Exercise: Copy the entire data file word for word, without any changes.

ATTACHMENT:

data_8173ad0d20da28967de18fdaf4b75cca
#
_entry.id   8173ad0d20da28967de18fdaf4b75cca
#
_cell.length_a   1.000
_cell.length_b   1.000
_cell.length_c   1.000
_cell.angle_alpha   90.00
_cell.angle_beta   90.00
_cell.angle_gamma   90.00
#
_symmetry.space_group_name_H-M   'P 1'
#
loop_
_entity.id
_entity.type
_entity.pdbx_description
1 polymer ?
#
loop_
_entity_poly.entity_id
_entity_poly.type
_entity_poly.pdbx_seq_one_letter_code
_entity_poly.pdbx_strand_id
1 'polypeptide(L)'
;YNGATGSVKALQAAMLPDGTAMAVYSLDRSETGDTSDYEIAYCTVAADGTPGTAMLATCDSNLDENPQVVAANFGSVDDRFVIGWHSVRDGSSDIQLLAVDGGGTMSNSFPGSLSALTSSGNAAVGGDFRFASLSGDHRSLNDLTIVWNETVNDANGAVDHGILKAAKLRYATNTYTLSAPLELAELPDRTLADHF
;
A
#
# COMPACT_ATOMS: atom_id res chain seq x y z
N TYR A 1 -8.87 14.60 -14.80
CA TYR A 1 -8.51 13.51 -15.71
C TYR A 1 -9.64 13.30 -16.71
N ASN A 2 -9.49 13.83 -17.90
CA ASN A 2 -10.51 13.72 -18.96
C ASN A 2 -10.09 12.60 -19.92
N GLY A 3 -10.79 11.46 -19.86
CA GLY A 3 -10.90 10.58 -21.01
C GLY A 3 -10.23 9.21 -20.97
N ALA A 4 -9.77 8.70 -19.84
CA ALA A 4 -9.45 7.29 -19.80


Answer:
data_8173ad0d20da28967de18fdaf4b75cca
#
_entry.id   8173ad0d20da28967de18fdaf4b75cca
#
_cell.length_a   1.000
_cell.length_b   1.000
_cell.length_c   1.000
_cell.angle_alpha   90.00
_cell.angle_beta   90.00
_cell.angle_gamma   90.00
#
_symmetry.space_group_name_H-M   'P 1'
#
loop_
_entity.id
_entity.type
_entity.pdbx_description
1 polymer ?
#
loop_
_entity_poly.entity_id
_entity_poly.type
_entity_poly.pdbx_seq_one_letter_code
_entity_poly.pdbx_strand_id
1 'polypeptide(L)'
;YNGATGSVKALQAAMLPDGTAMAVYSLDRSETGDTSDYEIAYCTVAADGTPGTAMLATCDSNLDENPQVVAANFGSVDDRFVIGWHSVRDGSSDIQLLAVDGGGTMSNSFPGSLSALTSSGNAAVGGDFRFASLSGDHRSLNDLTIVWNETVNDANGAVDHGILKAAKLRYATNTYTLSAPLELAELPDRTLADHF
;
A
#
# COMPACT_ATOMS: atom_id res chain seq x y z
N TYR A 1 -8.87 14.60 -14.80
CA TYR A 1 -8.51 13.51 -15.71
C TYR A 1 -9.64 13.30 -16.71
N ASN A 2 -9.49 13.83 -17.90
CA ASN A 2 -10.51 13.72 -18.96
C ASN A 2 -10.09 12.60 -19.92
N GLY A 3 -10.79 11.46 -19.86
CA GLY A 3 -10.90 10.58 -21.01
C GLY A 3 -10.23 9.21 -20.97
N ALA A 4 -9.77 8.70 -19.84
CA ALA A 4 -9.45 7.29 -19.80